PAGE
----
Rummanah Aasi
  I was able to catch up to Marissa Meyer's fabulous and highly addictive the Lunar Chronicles series. I remember waiting in line for half an hour at the ALA Conference in 2013 just to see if I can get an ARC of Cress. Luckily, I had and it was well worth the wait. All of these book are currently out and published. If you haven't read this series yet and like fairy tales, I highly recommend them!

Description: Cinder, the cyborg mechanic, returns in the second thrilling installment of the bestselling Lunar Chronicles. She's trying to break out of prison--even though if she succeeds, she'll be the Commonwealth's most wanted fugitive. Halfway around the world, Scarlet Benoit's grandmother is missing. It turns out there are many things Scarlet doesn't know about her grandmother or the grave danger she has lived in her whole life. When Scarlet encounters Wolf, a street fighter who may have information as to her grandmother's whereabouts, she is loath to trust this stranger, but is inexplicably drawn to him, and he to her. As Scarlet and Wolf unravel one mystery, they encounter another when they meet Cinder. Now, all of them must stay one step ahead of the vicious Lunar Queen Levana, who will do anything for the handsome Prince Kai to become her husband, her king, her prisoner.

Review: Scarlet is probably my favorite of the Lunar Chronicles so far. While I liked the original science fiction spin on the fairy tales, I thought Cinder was a bit predictable. Scarlet, however, kept me on my toes with more intrigue and romance. Meyer does an excellent job of subtly using the tale of Red Riding Hood to move the plot along and even gives readers some things to contemplate. I absolutely loved Scarlet, a heroine who is fiery as her name and just as passionate. She guards her heart and finds it hard to trust anyone, which is how she has survived for so long. Wolf stole my heart and I was completely disinterested in Kai. While Wolf has the big physique and intimidating persona at first, he isn't the same bad guy we are use to in the Little Red Riding Hood story. There are many questions surrounding his past and one that I wanted to know in particular is whether or not he can overcome his past? There are plenty of viewpoints in the book and the story of Cinder and Emperor Kai are still present, but I think Scarlet and Wolf stole the show. While there are many transitions in the story, they are seamless and the plot elements meld together well. This novel has enough back story to stand on its own, but is much better after reading Cinder. Cress is introduced in a teasing chapter and I can't wait to learn more.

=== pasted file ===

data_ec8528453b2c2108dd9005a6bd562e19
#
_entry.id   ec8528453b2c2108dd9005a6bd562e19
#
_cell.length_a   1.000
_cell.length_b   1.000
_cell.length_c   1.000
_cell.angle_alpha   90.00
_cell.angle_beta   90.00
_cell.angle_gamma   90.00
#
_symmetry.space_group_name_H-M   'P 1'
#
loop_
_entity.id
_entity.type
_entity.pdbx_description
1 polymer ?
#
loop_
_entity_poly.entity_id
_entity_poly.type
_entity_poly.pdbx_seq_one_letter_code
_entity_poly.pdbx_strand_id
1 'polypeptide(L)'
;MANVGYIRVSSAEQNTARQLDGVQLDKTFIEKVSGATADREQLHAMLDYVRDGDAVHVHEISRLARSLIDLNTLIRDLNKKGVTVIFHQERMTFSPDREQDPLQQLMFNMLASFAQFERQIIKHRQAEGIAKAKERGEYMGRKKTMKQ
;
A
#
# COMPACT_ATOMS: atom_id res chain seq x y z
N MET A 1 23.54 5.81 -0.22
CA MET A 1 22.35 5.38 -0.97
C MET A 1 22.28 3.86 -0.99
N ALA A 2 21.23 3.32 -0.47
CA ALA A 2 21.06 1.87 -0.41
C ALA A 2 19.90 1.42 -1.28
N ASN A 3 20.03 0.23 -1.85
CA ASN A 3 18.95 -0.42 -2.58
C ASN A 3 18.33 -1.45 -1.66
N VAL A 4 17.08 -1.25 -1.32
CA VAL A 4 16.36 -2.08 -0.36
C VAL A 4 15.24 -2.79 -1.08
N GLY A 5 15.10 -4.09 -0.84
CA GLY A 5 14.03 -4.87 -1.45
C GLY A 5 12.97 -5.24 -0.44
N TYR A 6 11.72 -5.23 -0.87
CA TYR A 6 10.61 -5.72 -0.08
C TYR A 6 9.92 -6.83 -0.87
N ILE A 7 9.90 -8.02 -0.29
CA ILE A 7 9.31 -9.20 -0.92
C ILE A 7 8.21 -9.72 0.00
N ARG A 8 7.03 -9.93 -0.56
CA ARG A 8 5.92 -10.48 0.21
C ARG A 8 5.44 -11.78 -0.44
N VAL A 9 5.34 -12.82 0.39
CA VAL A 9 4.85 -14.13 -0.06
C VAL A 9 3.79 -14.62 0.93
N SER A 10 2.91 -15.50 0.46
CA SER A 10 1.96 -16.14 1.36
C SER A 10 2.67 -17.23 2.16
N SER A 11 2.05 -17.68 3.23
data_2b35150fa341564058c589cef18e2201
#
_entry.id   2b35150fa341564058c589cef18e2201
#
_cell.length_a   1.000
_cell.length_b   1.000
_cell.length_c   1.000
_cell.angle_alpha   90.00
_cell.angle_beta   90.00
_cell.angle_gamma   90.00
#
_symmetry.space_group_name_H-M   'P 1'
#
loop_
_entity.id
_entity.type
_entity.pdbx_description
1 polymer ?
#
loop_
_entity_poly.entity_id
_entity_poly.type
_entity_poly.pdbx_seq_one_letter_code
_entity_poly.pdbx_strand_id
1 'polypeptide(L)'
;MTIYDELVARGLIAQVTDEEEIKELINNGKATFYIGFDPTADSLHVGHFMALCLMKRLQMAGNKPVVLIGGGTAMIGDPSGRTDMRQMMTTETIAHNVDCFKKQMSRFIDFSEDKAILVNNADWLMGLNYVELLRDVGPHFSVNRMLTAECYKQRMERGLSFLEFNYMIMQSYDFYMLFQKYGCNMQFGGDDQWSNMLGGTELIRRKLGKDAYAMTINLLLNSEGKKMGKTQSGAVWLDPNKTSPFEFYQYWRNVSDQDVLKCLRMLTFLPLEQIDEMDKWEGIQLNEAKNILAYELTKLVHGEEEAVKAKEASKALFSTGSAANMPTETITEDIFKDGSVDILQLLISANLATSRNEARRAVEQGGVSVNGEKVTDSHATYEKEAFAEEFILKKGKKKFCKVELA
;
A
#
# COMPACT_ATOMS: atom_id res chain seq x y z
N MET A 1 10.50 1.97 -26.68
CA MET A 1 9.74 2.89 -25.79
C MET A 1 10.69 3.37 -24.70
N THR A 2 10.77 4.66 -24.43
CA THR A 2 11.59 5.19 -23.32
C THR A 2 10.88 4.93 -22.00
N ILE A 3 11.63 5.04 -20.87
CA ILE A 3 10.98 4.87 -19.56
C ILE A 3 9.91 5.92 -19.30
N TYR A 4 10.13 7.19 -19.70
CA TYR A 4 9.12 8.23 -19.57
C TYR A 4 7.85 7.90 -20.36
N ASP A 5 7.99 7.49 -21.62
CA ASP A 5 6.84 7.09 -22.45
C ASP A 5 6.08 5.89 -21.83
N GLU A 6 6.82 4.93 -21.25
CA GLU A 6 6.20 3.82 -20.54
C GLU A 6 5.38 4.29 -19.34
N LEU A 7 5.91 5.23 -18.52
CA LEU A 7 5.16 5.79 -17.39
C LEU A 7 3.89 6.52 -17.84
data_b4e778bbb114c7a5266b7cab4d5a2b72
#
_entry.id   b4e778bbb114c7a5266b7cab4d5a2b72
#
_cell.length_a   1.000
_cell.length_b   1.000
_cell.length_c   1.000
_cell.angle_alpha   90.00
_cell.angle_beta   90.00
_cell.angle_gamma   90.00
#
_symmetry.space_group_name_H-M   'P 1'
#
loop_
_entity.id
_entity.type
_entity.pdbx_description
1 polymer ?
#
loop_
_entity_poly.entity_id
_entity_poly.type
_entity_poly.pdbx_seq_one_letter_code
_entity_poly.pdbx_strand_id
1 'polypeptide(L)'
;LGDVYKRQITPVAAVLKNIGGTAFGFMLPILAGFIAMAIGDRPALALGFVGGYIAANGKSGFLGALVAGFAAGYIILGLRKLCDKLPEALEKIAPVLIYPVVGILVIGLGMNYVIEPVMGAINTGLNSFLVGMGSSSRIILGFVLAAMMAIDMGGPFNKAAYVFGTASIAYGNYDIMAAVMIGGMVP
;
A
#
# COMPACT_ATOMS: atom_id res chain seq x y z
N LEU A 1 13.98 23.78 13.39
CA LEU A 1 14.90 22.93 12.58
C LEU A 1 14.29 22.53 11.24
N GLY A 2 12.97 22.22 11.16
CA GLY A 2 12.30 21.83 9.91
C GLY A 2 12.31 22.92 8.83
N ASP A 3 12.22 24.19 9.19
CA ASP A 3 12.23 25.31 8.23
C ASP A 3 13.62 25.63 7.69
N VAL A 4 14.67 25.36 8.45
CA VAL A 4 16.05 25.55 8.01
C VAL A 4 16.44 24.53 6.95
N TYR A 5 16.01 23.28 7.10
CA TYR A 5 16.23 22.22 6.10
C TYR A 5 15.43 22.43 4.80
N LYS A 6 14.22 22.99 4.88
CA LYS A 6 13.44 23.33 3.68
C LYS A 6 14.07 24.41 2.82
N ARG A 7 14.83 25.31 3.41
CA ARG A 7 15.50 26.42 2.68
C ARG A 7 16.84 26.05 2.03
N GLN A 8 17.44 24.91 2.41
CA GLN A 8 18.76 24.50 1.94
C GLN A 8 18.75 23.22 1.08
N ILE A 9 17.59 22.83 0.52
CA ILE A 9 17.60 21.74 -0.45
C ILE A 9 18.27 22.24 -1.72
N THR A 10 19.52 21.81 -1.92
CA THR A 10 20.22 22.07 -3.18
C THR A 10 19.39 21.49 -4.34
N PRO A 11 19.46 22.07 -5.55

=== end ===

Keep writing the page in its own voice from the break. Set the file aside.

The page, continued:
Rating: 4.5 stars

Words of Caution: There is some strong violence but most of it happens off the page. Recommended for Grades 7 and up.

If you like this book try: Dark Triumph by Robin LaFever, Princess of Thorns by Stacey Jay, Scarlet by A.C. Gaughen

Description: Cinder and Captain Thorne are fugitives on the run, now with Scarlet and Wolf in tow. Together, they’re plotting to overthrow Queen Levana and her army. Their best hope lies with Cress, a girl imprisoned on a satellite since childhood who's only ever had her netscreens as company. All that screen time has made Cress an excellent hacker. Unfortunately, she’s just received orders from Levana to track down Cinder and her handsome accomplice.
 When a daring rescue of Cress goes awry, the group is separated. Cress finally has her freedom, but it comes at a high price. Meanwhile, Queen Levana will let nothing prevent her marriage to Emperor Kai. Cress, Scarlet, and Cinder may not have signed up to save the world, but they may be the only hope the world has.

Review: As you probably guessed from the cover of the third book in Meyer's Lunar Chronicles that the heroine of this book is connected to the Rapunzel fairy tale. Cress has a different feel than the other books in that it doesn't just feature one fairy tale, but also continues two other continuing stories along with introducing two more leading ladies in the series. Meyer juggles all of the story lines well as there is no shortage of humor, action, or romance.